In this instance, the output would be mastered for whatever the output destination was designed for. ACES for example, has many potential outputs. Filmic was designed for a typical 2.2 sRGB display.

 

If one accidentally appends an ICC on top of that chain, the output would become broken as one would be applying an additional series of transforms via the ICC in question.

 

To start, disable any ICCs in your chain, as well as any power functions (Awful term "gamma"). Apply the same OCIO transforms on your image as you were doing in the other application.

 

Do you see 1:1? If so, does the exported display referred format appear 1:1?

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Thanks to both of you, I wouldn't thought I'll fall in the rabbit hole again ^^

For The scene linear values I think Troy is talking about the renderer engin values wich haven't any 0 to 1 limit and Frank is talking about exported Exr linear values wich are 0 to 1 in floating point, am I right?
 

12 hours ago, Frank Jonen said:

I'd wish Affinity had a checkbox to turn off ICC profiles for 32-bit spaces and leave us in a pure OCIO workflow and a clearer information of how an imported EXR was 'converted' to scene linear. The ICC toggle would need like two confirmation dialogues the first time it is set. "Are you sure? This will look horrible on non-hardware calibrated devices." and "Yes, my body is ready."

Personally I think it'd be fantastic to have Serif as an ACES partner and the Affinity suite have an official "ACES mode" where everything just works and an option to screw it up manually.

I agree with that, even if I've read that ACEScg have problems with self reflecting colored materials (if I'm right)
 

12 hours ago, Frank Jonen said:

Gamma is still an issue in Affinity as you might have noticed the hard way. For some inexplicable reason the sliders end at 0 and 2. Maybe that is useful to someone out there. If anybody finds that necessary, fine. But Affinity really needs a sensible Gamma transform. The current one in the Levels layer is just terrible. It sounds like that adjustment layer might eventually be replaced by a good one though in the future from reading the roadmap.

Yes, completely nonsense here.
 

8 hours ago, troy_s said:

To start, disable any ICCs in your chain, as well as any power functions (Awful term "gamma"). Apply the same OCIO transforms on your image as you were doing in the other application.

 

Do you see 1:1? If so, does the exported display referred format appear 1:1?

I think it's the point here, I haven't found a way of disabling ICC at the export time. (I think it's when converting from 32bit to 8bit)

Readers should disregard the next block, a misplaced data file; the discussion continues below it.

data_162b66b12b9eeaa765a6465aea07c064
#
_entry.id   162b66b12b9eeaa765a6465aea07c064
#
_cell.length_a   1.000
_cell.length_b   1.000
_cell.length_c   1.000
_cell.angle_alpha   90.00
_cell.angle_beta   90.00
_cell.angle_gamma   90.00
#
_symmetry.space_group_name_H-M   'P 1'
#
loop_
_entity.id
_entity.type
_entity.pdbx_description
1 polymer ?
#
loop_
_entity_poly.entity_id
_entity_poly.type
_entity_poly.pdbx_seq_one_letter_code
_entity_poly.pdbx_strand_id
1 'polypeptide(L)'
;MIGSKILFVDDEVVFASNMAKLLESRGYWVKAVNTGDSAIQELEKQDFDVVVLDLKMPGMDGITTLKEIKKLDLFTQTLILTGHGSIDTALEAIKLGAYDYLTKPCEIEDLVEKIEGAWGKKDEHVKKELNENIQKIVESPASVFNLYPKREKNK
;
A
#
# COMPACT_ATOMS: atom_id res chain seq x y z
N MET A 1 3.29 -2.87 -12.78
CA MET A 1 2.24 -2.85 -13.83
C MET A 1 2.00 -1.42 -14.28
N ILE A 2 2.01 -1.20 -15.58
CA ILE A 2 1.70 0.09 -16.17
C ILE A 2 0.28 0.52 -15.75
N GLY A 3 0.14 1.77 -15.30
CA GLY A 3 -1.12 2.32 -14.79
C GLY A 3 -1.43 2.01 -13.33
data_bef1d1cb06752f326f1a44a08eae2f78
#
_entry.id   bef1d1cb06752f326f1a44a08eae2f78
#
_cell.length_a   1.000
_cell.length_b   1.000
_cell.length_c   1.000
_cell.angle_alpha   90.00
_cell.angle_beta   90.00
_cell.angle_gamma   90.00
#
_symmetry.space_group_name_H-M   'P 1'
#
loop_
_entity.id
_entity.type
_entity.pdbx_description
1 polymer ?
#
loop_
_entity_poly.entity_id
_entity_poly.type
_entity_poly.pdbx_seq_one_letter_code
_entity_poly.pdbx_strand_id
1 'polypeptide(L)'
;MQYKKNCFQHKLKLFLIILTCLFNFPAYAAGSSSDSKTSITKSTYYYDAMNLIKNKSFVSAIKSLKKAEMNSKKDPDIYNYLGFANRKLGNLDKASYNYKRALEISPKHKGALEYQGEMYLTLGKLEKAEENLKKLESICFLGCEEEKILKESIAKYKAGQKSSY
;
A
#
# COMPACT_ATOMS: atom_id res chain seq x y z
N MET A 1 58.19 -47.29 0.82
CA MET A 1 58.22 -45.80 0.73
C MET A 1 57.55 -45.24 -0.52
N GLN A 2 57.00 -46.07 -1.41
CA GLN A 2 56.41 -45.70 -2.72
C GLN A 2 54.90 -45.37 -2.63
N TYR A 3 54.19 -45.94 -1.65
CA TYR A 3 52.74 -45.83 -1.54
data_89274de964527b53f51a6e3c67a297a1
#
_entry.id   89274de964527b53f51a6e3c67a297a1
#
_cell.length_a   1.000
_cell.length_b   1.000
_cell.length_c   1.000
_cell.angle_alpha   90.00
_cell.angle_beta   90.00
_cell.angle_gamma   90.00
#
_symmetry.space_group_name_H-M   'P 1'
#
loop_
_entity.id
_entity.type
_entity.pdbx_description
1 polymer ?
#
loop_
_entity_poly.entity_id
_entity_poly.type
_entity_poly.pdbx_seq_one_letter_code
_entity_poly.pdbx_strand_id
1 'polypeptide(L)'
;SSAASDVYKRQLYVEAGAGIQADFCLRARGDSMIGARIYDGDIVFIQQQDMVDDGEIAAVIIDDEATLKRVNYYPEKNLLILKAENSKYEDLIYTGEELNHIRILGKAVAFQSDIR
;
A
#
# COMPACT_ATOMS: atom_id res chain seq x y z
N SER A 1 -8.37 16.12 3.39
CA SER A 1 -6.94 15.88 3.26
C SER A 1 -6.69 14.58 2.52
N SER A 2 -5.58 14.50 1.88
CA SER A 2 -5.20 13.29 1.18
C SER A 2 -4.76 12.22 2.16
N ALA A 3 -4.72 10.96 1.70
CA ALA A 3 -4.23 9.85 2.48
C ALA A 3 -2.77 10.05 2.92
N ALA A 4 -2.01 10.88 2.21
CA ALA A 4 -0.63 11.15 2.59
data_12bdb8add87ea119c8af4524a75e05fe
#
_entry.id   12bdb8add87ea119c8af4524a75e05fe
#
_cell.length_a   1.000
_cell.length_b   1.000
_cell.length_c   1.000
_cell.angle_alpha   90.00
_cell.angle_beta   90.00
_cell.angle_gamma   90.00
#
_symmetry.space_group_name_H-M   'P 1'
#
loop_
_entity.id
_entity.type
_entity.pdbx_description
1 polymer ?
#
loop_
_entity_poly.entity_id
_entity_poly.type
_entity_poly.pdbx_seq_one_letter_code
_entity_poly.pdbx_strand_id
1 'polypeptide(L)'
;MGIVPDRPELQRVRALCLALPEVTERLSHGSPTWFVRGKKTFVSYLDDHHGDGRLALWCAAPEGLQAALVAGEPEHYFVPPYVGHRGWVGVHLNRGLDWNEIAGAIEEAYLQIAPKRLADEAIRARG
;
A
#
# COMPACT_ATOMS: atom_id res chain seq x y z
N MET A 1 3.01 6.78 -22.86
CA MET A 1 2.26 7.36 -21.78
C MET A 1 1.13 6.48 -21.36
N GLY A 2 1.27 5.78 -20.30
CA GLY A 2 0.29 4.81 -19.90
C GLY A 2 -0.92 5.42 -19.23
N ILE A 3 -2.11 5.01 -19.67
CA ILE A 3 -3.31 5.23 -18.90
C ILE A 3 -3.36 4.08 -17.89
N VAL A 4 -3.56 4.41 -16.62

I've set my display transform to unmanaged, this way I see exactly what the stack is doing.
I've got EXR 32bit linear, followed by a OCIO layer linear to log, then OCIO log to sRGB but the export is washed out because of ICC export transformation, it's why I need to compensate with an S curve shape before the export.
(exported image without S curve)

 

AP_32bits_workflow_setup.jpg

AP_32bits_workflow_export.jpg

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That looks suspiciously like the sRGB OETF is being applied on top of the output stack.

 

Are those all of the places where ICCs are integrated in Affinity?

 

If so, alter the first one to be linear sRGB, as the transfer function / display referred encoding is being manually applied in this instance.

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2 hours ago, troy_s said:

Are those all of the places where ICCs are integrated in Affinity?

I'm not sure but I think yes. In fact I haven't found so much about ICC in affinity in the officials doc and tutorials.

I tried with linear sRGB but it's not a close 1/1 export compare to sRGB view.

 

3 hours ago, troy_s said:

That looks suspiciously like the sRGB OETF is being applied on top of the output stack.

You're right, the best I can have is by having an EOTF curve on top of my stack to counter the OETF's one from the ICC.
So now I can work with 32 bit linear exr, but it looks a bit like a hack^^.

So it answer my question, doesn't look like the 32 bit linear workflow is so well implemented here.

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On 17/05/2018 at 0:52 PM, Mareck said:

You're right, the best I can have is by having an EOTF curve on top of my stack to counter the OETF's one from the ICC.

So now I can work with 32 bit linear exr, but it looks a bit like a hack^^.

 

Can you unset the ICC setting? That OETF encode is very much coming from the ICC chain, as the entire chain would break if it were hard coded.

 

That implies that somewhere a display / monitor setting is set to something with the sRGB OETF specified in it somewhere. Finding which one it is will sort it.